Ineffable Experiences and Effable Gender

After what let’s call a "heated debate" on the HHoL, I find I have something to say about the perennial problem of gender, and especially the gender binary, in occultism and mysticism. I’m not going to bury the lede here: they’re just not things. Genders, I mean. They can be important to people’s experiences, but they cannot be ascribed to things outside of our social context.

That’s basically the thesis. Oh joy.

Continue reading “Ineffable Experiences and Effable Gender”

Tradition and the Individual Magician

A lively conversation on the HHoL revived my interest in an idea I had months ago: "magicians need to read Eliot." It’s true, of course, because everyone needs to read Eliot, but in this particular case it’s true because Eliot wrote an extremely short essay, titled "Tradition and the Individual Talent," in which he charts a course between tradition and uniqueness. Magicians need to read this because, between the Scylla of reconstructionism and the Charybdis of anything-goes Neopaganism, many magically operant people have a screwed up sense of what tradition really means.

Continue reading “Tradition and the Individual Magician”

Secondary World part 2: Visiting Other Worlds of Magic

Last week, I talked about how Coleridge’s "suspension of disbelief" can be used to understand how more than one magical system can make sense, even if they’re mutually exclusive. In short, a work of art that is not convincingly "realistic" tugs on your heart by reminding you of "inward truths," and I compared that to how one might sympathize with Yggdrasil not because one believes the world hangs from the boughs of a tree, but because one believes trees are central to the survival of our ecosystem on Earth.

This week we’ll go even further. Tolkien’s famous essay "On Fairy-stories" developed an idea called the "secondary world" and we can conceive of magical systems as secondary worlds that we visit. If they’re coherent, we may keep coming back!

Continue reading “Secondary World part 2: Visiting Other Worlds of Magic”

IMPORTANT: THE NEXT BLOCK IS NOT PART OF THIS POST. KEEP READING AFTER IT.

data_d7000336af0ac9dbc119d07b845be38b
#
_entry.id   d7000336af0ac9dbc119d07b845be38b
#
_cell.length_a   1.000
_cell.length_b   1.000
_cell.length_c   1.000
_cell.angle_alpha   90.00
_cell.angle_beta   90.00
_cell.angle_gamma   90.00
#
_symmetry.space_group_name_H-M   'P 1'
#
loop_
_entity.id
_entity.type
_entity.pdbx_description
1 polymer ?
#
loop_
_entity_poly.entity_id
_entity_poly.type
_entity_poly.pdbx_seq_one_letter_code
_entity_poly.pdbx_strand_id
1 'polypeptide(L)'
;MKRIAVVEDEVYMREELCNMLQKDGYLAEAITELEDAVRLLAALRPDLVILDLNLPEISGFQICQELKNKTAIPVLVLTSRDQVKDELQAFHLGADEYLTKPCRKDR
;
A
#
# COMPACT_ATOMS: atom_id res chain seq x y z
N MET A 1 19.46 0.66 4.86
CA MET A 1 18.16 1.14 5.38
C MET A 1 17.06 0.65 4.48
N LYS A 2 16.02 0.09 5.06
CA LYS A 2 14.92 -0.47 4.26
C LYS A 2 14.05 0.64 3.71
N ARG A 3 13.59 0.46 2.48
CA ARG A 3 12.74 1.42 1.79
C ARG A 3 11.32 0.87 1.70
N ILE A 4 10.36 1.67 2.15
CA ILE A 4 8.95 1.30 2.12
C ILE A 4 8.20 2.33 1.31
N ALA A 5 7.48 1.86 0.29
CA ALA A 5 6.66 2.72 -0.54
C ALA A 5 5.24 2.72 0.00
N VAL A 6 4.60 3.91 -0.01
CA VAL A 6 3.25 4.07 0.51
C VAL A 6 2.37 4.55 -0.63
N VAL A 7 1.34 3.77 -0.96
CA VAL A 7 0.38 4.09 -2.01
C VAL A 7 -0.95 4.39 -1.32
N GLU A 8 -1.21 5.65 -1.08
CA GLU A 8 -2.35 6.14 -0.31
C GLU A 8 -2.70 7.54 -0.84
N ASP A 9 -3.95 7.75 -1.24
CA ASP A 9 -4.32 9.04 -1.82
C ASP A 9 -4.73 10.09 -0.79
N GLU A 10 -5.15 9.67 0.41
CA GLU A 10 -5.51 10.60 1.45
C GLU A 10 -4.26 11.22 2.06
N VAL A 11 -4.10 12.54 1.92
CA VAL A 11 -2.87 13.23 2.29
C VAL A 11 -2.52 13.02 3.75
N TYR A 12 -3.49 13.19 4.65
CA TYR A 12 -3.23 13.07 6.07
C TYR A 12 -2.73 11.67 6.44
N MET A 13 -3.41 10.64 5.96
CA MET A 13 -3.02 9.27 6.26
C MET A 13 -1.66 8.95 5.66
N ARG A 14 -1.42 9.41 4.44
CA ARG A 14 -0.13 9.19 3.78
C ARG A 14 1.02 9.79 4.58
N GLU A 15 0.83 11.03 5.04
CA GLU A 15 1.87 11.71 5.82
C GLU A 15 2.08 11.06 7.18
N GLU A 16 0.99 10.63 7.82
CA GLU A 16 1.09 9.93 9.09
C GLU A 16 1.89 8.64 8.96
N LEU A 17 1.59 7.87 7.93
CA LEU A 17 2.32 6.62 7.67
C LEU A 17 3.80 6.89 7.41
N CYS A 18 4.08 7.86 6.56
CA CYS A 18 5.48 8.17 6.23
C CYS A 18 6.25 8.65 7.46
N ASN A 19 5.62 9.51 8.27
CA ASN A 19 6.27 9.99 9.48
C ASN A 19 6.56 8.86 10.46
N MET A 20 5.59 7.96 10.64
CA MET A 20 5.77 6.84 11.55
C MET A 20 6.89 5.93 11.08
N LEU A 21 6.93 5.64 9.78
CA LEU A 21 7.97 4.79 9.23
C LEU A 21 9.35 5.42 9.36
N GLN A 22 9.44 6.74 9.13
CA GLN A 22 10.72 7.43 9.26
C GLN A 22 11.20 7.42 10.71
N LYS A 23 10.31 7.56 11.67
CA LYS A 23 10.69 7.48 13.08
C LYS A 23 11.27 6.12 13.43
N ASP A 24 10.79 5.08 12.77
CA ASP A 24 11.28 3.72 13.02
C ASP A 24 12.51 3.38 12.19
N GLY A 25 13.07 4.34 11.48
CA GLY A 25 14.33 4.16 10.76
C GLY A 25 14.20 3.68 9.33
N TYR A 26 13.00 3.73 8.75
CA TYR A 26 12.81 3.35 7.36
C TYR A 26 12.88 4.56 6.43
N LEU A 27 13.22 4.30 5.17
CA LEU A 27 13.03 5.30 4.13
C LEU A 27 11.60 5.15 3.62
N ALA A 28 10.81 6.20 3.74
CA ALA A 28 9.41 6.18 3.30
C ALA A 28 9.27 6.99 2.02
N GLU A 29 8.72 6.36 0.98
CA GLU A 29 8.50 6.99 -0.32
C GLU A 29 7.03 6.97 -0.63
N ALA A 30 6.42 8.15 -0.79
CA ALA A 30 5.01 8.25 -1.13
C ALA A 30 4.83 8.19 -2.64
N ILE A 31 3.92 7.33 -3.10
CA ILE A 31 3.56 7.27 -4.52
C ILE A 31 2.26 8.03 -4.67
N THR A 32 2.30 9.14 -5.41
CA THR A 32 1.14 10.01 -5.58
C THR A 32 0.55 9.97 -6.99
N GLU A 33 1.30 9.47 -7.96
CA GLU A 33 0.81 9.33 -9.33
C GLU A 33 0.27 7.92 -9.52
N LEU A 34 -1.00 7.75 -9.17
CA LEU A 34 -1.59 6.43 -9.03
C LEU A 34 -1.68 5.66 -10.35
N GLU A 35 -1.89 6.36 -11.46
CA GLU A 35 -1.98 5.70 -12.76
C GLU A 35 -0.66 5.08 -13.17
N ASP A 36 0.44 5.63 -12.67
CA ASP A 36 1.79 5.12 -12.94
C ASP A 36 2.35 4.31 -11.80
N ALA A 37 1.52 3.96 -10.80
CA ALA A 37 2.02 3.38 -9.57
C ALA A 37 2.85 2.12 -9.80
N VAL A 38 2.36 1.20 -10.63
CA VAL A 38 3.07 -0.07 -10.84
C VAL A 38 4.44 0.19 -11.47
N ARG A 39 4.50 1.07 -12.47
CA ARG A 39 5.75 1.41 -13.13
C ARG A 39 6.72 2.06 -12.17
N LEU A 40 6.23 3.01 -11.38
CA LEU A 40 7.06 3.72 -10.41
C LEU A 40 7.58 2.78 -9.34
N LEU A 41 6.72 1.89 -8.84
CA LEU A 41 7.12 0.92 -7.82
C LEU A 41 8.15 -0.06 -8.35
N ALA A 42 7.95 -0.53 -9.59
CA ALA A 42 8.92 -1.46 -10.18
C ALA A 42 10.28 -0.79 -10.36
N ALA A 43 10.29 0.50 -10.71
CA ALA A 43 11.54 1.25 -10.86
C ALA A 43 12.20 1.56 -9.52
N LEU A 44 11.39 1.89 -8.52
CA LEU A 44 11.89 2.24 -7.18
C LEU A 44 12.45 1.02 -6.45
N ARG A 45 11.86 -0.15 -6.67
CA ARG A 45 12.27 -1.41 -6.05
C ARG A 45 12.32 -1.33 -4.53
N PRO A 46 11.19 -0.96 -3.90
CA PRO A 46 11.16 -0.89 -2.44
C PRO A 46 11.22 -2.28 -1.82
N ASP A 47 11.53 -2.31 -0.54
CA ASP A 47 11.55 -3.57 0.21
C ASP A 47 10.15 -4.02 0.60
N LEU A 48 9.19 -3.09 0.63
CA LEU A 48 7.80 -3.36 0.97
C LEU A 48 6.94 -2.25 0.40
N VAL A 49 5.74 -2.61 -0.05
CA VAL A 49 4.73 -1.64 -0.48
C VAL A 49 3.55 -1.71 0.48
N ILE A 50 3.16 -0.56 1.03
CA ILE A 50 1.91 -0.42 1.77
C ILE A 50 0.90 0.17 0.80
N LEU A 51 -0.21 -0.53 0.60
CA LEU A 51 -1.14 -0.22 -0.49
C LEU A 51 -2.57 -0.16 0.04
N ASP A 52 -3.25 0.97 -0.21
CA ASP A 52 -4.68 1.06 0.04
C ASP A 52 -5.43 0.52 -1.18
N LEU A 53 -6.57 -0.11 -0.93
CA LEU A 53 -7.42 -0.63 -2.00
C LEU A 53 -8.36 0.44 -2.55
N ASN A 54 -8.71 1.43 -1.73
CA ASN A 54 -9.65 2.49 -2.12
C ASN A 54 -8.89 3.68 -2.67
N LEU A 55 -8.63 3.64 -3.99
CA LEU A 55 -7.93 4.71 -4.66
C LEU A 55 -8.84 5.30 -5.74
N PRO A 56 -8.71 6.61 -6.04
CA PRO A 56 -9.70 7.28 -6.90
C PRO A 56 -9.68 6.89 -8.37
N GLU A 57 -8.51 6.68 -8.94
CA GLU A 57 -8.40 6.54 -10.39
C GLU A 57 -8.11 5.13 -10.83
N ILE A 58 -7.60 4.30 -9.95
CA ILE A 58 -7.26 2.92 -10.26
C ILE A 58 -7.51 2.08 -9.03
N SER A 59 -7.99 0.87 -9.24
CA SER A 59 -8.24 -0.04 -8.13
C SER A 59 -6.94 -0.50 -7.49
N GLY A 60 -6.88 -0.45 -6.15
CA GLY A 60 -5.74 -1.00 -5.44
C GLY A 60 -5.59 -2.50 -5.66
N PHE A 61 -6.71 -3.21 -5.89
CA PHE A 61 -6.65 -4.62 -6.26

Seven Spheres and the Great Chain of Being

I recently finished reading the book Seven Spheres, by Rufus Opus, and it gave me Thoughts about ceremonial magic that I wanted to thrash out here. The thought, or idea, generally speaking, is that it feels like there’s something missing in the typical approach to magic in the western “ceremonial” tradition. Specifically, I think that the cultural ubiquity of the Great Chain of Being, coming as it does from Renaissance thinking, has caused people to omit other useful models, and that it can be powerfully supplemented by the addition of ecosystem thinking, a pairing I’m calling “companion planting” for now.

Fair warning: this is part one of two.

Continue reading “Seven Spheres and the Great Chain of Being”

Literature for Magicians: Descent into Hell

2021 saw me start to get into Charles Williams, a poet and prose writer who was friends with Yeats, worked in publishing, and was fascinated by magic and mysticism. Descent into Hell is his best-known novel, and well worth reading if you’re into magic and mysticism of any kind as well.

I briefly mentioned this book in my 2021 in Books post, but as I said there, I always intended to write more about it. It’s a really excellent book, and another great example of how fantasy can be weird as shit if it just, you know, exists before the generic markers hardened.

Continue reading “Literature for Magicians: Descent into Hell”

Literature for Magicians: the Llyvyr Taliessin

The Book of Taliesin is a great collection of medieval poetry. You should read it on its own merits. But for this inaugural post of my series, Literature for Magicians, I’ll be focusing on ways that the Welsh bard’s poetry could be useful to you in a magical or ritual setting. From direct quotation to loose adaptation, the verses of The Book of Taliesin can be incorporated in a variety of ways.

Continue reading “Literature for Magicians: the Llyvyr Taliessin”

Last Jedi as religious fiction

My title may be a bit misleading. “Religious fiction” usually means a specific literary genre which is overtly Christian and conservatively evangelical. I suppose stuff like Touched by an Angel was religious fiction. I don’t mean it in that way, but I can’t really think of another phrase. My basic point is that The Last Jedi is, and reminds the audience that Star Wars has always been, about a speculative, magico-religious way of life. I’m talking about the Force, of course. TLJ isn’t just about Force-users; it’s about Force-believers. And it is totally necessary for this movie to investigate the ideas underlying this religion in Star Wars.

Continue reading “Last Jedi as religious fiction”

Magic Writing

I’ve been struggling for years to get back into writing creative stuff — by that I mean poetry, fiction, so on. A friend once said I was one of the most prolific writers he knew, even though he is the most prolific writer I know. I tell you that to tell you this: since I finished my MFA I have completed maybe three short stories, and no poems. Or rather, every so often I will write a poem in the margin of a book or in a journal, but I never consider making it public in some way. This blog post serves as a companion, a non-fiction piece accompanying this poem. You should read it, but you can read this post first if you’d prefer. Or the poem. There’s no set order or anything, is what I’m saying.

Continue reading “Magic Writing”